Mark missed gaming on Sunday, but has gotten better, and came over for some long-overdue 2-player gaming. Trying to decide what to do the night before, we gravitated to the GCACW series, and then to Mark’s just-punched copy of Battle Above the Clouds (which I also had on loan at that point). Looking it over this morning, I set up the first scenario, McLemore’s Cove, and after we reviewed the BAC rules (not skipping enough of the Tennessee River rules…) we went at it, with Mark taking the Confederates.

Most of the forces in this 4-turn scenario are inactive for the first turn, so once setup and the like was finished that didn’t take too long. Mark was also a bit cautious, and Negley’s division of the XIV Corps moved back on one of the victory areas after being threatened on two sides.

McLemore 1

The second turn, of course, took a lot longer. I opened with a move south by the XXI Corps, near the north end of the lines. I stuck Palmer’s division too far out, and a couple of lost initiatives later saw the demoralized remnants routing away, having lost three strength points (one during the retreat). Not a good start. I re-aligned the rest of the corps, and things quieted down up there for a bit. I eventually came back to that flank, and moved Wilder’s mounted infantry against the Confederate cavalry units holding his right flank, and the path to a victory area. He won two quick battles, and knocked out both brigades, giving me a much better casualty count.

Down in McLemore Cove itself, I was worried because of the number of Confederates in the area, with only three divisions to hold them off, but an assault from the south failed to go in (a ‘6’ to halt the entire thing), and as Cleburne was just north, to flank the Union position, I sent a division down to flank him, and drove him back with losses. By this time, I finally got an insubordination check (well, it is just a 1/18 chance per activation), and was successful on Buckner’s Corps. (Insubordinate: no assaults, and all movement attacks have a -2 to the attacker’s die roll.) That halted the column coming from the north, and the turn ended with a fair number of exhausted units.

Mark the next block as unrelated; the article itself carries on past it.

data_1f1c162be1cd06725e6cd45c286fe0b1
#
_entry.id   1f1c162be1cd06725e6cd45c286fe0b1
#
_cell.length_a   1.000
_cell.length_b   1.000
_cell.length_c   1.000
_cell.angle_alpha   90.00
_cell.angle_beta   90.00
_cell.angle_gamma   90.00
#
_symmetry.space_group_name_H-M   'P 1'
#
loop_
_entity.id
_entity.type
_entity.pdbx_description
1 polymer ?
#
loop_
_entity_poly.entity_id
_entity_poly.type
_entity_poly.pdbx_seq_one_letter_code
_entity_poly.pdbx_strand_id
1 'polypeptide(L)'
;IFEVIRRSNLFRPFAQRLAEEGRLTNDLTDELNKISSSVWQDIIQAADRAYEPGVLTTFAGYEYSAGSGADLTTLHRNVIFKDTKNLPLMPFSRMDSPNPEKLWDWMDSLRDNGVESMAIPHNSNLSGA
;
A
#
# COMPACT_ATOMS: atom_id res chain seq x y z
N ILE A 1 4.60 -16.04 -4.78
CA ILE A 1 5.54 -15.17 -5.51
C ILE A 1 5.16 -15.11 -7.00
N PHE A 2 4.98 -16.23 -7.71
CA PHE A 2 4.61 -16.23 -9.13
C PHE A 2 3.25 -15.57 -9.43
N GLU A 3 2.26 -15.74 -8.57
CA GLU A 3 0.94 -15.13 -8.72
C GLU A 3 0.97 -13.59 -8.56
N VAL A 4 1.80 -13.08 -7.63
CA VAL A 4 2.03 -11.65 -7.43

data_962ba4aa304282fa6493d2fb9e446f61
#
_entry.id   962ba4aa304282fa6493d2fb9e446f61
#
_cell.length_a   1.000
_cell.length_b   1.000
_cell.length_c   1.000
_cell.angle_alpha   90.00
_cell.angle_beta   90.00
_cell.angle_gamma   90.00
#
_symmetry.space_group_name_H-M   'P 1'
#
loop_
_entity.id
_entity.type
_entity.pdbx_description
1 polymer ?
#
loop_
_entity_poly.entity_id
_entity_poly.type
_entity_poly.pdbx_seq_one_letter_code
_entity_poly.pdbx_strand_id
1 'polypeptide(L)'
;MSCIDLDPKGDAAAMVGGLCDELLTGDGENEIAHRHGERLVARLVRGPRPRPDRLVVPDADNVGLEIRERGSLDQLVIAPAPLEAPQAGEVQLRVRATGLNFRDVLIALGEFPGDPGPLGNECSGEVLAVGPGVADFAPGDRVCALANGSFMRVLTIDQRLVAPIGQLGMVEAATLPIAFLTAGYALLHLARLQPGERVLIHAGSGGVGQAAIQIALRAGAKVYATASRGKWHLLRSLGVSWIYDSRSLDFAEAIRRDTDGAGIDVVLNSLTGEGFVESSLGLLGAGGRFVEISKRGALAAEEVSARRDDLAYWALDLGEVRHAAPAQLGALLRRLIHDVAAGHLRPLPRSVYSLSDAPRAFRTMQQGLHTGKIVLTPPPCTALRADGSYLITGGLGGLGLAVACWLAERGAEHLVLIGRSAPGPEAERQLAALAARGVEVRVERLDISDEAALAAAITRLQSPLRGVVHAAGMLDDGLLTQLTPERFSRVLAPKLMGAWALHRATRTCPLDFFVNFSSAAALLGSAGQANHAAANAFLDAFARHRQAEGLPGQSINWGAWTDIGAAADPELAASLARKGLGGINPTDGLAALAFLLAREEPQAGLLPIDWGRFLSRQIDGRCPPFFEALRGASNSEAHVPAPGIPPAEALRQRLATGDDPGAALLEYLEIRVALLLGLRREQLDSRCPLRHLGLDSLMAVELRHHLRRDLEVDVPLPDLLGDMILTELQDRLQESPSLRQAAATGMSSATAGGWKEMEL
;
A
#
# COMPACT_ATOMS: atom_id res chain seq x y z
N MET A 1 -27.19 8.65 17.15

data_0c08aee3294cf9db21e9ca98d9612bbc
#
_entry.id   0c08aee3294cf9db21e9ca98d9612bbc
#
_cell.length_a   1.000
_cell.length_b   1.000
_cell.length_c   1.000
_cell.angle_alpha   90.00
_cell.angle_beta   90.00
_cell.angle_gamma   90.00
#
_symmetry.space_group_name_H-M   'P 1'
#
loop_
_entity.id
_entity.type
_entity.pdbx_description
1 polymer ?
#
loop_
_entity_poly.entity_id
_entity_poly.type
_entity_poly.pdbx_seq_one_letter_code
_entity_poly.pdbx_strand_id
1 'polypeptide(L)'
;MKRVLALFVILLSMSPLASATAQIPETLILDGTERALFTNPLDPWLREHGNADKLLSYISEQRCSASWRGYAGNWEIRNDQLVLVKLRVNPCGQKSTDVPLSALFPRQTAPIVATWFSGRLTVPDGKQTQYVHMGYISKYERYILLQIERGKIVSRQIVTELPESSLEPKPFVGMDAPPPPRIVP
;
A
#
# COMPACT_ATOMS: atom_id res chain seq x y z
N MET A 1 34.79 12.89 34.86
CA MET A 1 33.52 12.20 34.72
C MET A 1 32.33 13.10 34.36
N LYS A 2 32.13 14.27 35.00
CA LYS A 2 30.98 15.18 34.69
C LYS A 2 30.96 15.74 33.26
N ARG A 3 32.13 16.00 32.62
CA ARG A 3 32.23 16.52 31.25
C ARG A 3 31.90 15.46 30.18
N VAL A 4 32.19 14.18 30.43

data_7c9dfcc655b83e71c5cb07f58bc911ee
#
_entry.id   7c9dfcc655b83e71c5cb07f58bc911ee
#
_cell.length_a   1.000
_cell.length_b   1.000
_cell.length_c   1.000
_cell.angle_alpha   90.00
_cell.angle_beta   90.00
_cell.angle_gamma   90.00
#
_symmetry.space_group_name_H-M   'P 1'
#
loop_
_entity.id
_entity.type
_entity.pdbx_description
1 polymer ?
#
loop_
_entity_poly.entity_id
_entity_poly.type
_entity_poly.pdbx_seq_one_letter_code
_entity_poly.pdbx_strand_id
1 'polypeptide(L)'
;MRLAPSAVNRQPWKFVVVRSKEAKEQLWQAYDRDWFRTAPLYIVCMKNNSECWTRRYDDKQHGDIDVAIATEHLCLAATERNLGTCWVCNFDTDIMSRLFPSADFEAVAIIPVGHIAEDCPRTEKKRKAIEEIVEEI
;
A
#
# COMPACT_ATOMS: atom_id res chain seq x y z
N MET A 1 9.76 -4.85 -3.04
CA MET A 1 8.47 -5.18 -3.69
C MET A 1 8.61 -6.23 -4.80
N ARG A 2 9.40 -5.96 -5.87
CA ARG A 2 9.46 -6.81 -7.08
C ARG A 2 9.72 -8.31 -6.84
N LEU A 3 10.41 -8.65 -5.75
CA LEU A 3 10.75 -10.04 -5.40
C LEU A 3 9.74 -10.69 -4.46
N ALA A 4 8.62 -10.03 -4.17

McLemore 2b

We had to put the game away just short of end of turn 3. The Confederates got up Lookout Mountain with the gap I had to open to get at Cleburne, but stopped short of Trenton before a good die roll got a reinforcing unit in there to block him. I got a division around the end of a stream to get at Cleburne’s Division, and sent him back with some minor losses again. I was contemplating going after some of the Confederate victory areas past Pigeon Mountain, but guessed it would take too long, though I might cause more losses crashing through the small regiments holding the ridge.

On the north end, more poor die rolls from the Confederate attacks brought things to a halt with more losses (poor demoralized Palmer from the first day took two fatigue to keep from being able to recover that night either, but at least it was no worse).

The Confederates had Thornton’s Mill for 10 VP, and Campbell for another 10, and while there was going to be some interesting fighting there on the fourth day, it was unlikely I’d retake them (since the VPs are awarded for holding either of two points, and I’d probably just have one of each set). Union losses stood at 5 strength points for 10 VP, and Confederate losses were at 9 for -27 VP. Total: 3 VP, a Union Substantial victory (by one point). I had yet to actually take Summerville, but I was likely to take it on the fourth turn, or cause more casualties in the process.